With all of Plainfield's Most Important People at a conference in Honolulu, the junior elected officials were left to deal with the emergency situation generated by the storm that came out of nowhere to wreak damage in some sections of the city, while the rest barely noticed the tempest.

Davis and Armady joined an emergency meeting of Police, Fire, Public Works to deal with the situation. Word in the street is that Municipal Clerk "Ajay" Jalloh was left in charge in the absence of the Mayor and the Business Administrator, though I am not aware of any public announcement to that effect.

The two also toured the affected areas -- with Superintendent of Public Works John Louise as their guide -- to assess the damage from downed trees and wires. The most severe damage was in the Second Ward, with one area in the First Ward, and a power outage affecting the entire Senior residence Cedar Brook Towers (1272 Park Avenue).

No lives were lost and property damage appeared to be mostly minimal (except for Councilor Storch, whose garage was demolished by a falling tree, with his son's car inside it).

Once PSE&G cleared away downed wires, crews got to work cutting up the downed trees and removing the debris. DPW trucks and crews were seen hard at work all day Sunday cleaning up the mess.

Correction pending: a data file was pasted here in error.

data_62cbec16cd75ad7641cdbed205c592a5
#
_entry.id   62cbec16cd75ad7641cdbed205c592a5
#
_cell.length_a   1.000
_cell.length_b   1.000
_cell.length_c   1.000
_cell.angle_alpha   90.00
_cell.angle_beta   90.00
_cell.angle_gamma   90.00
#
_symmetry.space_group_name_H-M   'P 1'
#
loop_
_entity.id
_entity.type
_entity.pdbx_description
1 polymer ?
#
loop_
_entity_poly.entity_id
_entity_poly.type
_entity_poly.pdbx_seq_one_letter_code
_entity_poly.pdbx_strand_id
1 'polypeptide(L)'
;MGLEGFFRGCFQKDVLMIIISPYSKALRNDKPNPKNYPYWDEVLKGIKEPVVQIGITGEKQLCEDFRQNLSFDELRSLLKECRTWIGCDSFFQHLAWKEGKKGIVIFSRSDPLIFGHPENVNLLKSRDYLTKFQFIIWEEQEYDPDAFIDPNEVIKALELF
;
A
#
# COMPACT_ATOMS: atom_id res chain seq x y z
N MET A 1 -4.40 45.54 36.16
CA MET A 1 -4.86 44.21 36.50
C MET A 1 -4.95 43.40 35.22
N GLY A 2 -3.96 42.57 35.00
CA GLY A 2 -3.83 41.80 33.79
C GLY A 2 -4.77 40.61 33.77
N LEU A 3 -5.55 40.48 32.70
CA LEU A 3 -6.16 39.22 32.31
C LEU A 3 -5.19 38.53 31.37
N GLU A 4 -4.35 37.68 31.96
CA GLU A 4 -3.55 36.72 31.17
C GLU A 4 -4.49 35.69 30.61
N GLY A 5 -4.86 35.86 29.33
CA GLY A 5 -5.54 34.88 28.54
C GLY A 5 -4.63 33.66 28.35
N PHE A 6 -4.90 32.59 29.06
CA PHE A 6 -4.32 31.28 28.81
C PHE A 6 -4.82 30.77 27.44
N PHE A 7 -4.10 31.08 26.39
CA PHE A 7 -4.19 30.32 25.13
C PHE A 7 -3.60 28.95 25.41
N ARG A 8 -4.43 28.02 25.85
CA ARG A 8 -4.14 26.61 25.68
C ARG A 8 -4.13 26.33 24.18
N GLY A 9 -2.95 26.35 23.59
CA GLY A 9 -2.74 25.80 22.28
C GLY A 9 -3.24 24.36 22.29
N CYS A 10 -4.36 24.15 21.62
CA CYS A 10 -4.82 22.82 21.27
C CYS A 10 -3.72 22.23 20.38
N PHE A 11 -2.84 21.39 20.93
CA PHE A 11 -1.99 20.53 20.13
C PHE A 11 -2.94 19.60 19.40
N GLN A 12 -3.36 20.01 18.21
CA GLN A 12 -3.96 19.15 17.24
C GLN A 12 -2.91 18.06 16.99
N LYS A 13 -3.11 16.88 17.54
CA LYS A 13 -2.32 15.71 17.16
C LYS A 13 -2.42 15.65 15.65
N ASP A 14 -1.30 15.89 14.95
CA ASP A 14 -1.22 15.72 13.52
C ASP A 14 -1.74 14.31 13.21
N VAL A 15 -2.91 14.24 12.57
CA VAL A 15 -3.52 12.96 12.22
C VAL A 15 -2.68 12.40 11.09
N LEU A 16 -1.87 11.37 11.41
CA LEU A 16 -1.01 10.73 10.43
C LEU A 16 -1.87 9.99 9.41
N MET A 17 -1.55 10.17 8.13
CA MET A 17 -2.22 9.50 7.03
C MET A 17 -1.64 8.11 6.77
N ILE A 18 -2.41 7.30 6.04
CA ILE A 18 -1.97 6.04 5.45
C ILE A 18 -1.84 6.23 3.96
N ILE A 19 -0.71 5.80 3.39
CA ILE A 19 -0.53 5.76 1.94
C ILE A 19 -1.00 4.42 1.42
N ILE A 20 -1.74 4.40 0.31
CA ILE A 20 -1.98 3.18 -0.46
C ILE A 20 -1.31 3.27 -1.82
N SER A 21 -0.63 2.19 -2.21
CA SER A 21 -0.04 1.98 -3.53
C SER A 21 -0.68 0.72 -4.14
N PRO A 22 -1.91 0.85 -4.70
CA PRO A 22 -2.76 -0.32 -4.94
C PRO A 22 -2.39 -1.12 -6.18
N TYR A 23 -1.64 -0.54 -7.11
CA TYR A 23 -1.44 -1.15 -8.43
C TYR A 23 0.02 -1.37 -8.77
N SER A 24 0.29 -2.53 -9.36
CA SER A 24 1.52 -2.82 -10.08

I got a storm alert from Somerset County Safety on my phone shortly after 5:00 PM.

The storm hit the West End towards 5:30 and -- at least in our neighborhood -- lasted for only a minute or two. My driveway was barely wet.

Jenn Popper posted this PSE&G map of downed wires.

It wasn't until I started to put the CLIPS blog together around 9:00 PM that I came across Jenn Popper's coverage of the storm (see her story here). She posted several photos of downed trees in areas that she was able to get to and information from PSE&G on service outages.

Councilor Davis posted to her Facebook page (see here) several times over the weekend -- warning people to avoid downed wires, advising of an emergency meeting, and noting nearly total cleanup by Sunday afternoon (with power out initially to 1800 homes, only 150 were without power Sunday afternoon).

Councilor Davis is a model of staying in touch with constituents that others could emulate to their benefit.

Thankfully, it wasn't necessary to contact the Governor's office to invoke a state of emergency, but the experience ought to cause city officials to reconsider the wisdom of its apparently secretive policy (if, indeed, there is one) of denoting a chain of command when so many officials -- the Mayor, four Councilors, and the Business Administrator, the Mayor's Chief of Staff, and the Director of Economic Development -- are out of the city at the same time.

Establishing a standardized, formalized designation of a chain of command would seem, after this close escape, to be a matter of prudence, as well as reassuring to the public.

  -- Dan Damon [follow]